Apple was no stranger to the errors in its new Maps application before launch, but decided to push forward with its public release, according to a handful of developers whose own apps have been crippled in the process.Quoted by CNet in a feature story escalating the Apple Maps fiasco to new heights, one such developer said, “I posted at least one doomsayer rant after each (developer) beta, and I wasn’t alone.”
“The mood amongst the developers seemed to be that the maps were so shockingly bad that reporting individual problems was futile. What was needed wasn’t so much an interface for reporting a single point as incorrect, but for selecting an entire region and saying ‘all of this — it’s wrong,’” this person said.
Another seller of iOS applications said, “During the beta period I filed bug reports with Apple’s Radar system (notorious for being ignored), posted on the forums several times, and e-mailed multiple people within Apple’s MapKit team to voice our concerns.”
Apple only responded once, to the knowledge of a one developer. A representative for the Mac maker reportedly ousted that the issue was “well understood,” according to CNet.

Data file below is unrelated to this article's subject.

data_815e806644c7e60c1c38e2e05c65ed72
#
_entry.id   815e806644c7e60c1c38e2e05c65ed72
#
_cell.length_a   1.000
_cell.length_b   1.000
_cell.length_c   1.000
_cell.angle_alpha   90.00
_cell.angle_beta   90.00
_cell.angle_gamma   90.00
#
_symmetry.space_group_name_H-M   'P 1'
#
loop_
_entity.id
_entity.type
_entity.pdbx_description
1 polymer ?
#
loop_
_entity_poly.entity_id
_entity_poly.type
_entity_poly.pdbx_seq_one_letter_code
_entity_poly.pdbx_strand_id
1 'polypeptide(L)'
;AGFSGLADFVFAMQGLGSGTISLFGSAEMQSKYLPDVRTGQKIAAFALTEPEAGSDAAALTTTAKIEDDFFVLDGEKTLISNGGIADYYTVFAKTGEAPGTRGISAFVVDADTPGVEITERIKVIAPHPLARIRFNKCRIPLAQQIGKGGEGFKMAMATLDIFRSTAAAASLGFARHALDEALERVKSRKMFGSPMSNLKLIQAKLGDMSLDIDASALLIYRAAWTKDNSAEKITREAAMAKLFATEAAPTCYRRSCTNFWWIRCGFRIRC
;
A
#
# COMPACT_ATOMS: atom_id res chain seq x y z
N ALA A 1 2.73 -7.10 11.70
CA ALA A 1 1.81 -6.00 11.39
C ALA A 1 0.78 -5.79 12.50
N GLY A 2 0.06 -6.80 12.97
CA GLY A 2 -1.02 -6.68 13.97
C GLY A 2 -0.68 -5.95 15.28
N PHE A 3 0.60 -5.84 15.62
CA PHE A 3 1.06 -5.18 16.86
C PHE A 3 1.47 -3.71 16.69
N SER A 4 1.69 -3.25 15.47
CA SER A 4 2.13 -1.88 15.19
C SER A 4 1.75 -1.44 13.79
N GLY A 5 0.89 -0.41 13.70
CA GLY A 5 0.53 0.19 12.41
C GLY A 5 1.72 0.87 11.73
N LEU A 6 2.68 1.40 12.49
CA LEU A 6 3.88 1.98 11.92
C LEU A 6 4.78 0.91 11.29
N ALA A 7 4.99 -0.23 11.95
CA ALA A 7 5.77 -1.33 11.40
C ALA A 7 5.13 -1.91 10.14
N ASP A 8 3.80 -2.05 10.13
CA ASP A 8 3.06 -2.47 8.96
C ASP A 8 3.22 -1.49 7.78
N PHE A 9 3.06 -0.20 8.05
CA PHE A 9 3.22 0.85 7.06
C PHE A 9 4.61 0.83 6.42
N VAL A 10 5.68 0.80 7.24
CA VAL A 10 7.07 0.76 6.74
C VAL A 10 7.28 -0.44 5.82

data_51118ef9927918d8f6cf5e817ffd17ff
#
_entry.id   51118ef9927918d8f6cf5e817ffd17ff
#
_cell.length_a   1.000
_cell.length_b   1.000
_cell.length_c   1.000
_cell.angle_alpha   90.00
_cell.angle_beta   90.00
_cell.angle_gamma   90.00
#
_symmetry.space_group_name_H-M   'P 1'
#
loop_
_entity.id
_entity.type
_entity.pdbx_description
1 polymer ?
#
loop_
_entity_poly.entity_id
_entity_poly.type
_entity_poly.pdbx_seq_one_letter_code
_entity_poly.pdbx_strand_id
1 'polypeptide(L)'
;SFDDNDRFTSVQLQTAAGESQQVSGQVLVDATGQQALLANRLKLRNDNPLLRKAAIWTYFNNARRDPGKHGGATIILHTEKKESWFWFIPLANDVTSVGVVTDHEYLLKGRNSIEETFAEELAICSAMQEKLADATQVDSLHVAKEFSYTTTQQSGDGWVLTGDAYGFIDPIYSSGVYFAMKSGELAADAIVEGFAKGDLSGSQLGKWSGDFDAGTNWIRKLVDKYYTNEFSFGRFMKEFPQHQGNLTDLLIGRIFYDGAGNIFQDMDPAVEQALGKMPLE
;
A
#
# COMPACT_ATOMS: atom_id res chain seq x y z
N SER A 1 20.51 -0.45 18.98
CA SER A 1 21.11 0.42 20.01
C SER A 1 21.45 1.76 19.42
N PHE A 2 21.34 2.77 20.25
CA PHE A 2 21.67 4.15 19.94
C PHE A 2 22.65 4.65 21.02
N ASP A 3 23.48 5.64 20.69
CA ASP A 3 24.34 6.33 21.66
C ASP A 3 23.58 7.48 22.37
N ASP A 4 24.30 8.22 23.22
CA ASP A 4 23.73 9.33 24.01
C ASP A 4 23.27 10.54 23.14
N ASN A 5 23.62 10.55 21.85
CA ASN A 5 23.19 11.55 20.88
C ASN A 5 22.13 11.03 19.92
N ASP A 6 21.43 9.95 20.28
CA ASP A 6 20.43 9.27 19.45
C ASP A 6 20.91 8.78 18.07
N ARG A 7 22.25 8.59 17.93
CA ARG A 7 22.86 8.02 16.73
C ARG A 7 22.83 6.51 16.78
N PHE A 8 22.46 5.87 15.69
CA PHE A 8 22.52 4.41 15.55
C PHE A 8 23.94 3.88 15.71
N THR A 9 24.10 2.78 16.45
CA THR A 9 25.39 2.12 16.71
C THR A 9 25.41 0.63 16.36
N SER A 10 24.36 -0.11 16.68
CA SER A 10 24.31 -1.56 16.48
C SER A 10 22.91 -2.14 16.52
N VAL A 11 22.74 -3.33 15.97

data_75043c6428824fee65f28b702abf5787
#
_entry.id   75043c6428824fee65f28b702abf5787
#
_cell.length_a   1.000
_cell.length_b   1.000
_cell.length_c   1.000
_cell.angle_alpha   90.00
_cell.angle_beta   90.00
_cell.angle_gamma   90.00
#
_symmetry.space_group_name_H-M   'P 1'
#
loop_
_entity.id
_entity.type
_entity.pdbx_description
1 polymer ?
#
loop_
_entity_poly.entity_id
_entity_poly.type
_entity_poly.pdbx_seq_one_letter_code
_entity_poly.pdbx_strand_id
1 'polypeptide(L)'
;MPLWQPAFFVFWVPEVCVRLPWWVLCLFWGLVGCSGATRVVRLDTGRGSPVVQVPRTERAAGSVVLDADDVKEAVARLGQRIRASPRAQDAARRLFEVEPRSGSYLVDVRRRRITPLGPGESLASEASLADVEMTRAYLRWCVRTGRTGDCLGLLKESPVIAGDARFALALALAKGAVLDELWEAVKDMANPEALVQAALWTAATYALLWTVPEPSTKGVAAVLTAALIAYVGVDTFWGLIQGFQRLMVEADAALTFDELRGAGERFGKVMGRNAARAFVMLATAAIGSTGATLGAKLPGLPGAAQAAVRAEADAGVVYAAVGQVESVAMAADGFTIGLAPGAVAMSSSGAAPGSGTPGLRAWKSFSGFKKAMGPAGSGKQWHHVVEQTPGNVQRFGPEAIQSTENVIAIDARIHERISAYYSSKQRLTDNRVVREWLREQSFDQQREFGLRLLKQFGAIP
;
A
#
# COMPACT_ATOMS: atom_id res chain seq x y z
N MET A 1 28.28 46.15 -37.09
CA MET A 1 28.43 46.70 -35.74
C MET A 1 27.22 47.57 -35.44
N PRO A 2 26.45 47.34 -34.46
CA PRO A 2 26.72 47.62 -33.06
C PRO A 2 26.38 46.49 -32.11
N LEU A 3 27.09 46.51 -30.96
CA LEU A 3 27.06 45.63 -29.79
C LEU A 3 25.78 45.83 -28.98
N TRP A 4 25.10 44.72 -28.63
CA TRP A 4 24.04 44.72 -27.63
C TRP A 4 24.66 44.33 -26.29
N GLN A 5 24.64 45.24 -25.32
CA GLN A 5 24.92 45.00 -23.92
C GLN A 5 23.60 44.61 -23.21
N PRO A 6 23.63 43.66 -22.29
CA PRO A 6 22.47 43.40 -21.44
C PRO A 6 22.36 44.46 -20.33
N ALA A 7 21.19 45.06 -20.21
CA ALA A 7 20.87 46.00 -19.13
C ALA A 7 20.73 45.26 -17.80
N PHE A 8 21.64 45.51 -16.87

However, the real problem was that Apple’s Maps errors would implicitly affect this person’s profits, as customers would soon upgrade to iOS 6.
“This has been a frustrating experience for us and we don’t care where the imagery comes from, we just would like our customers to be able to have the same experience within our app when they update from iOS 5 to iOS 6,” said this developer.
“Instead, the OS upgrade broke some of the features we built within our application despite being told that only the imagery would be swapped out.”
Apple, for its part, has released a public statement regarding Maps on iOS, apologizing for the occasional poor service and recommending alternatives from the App Store.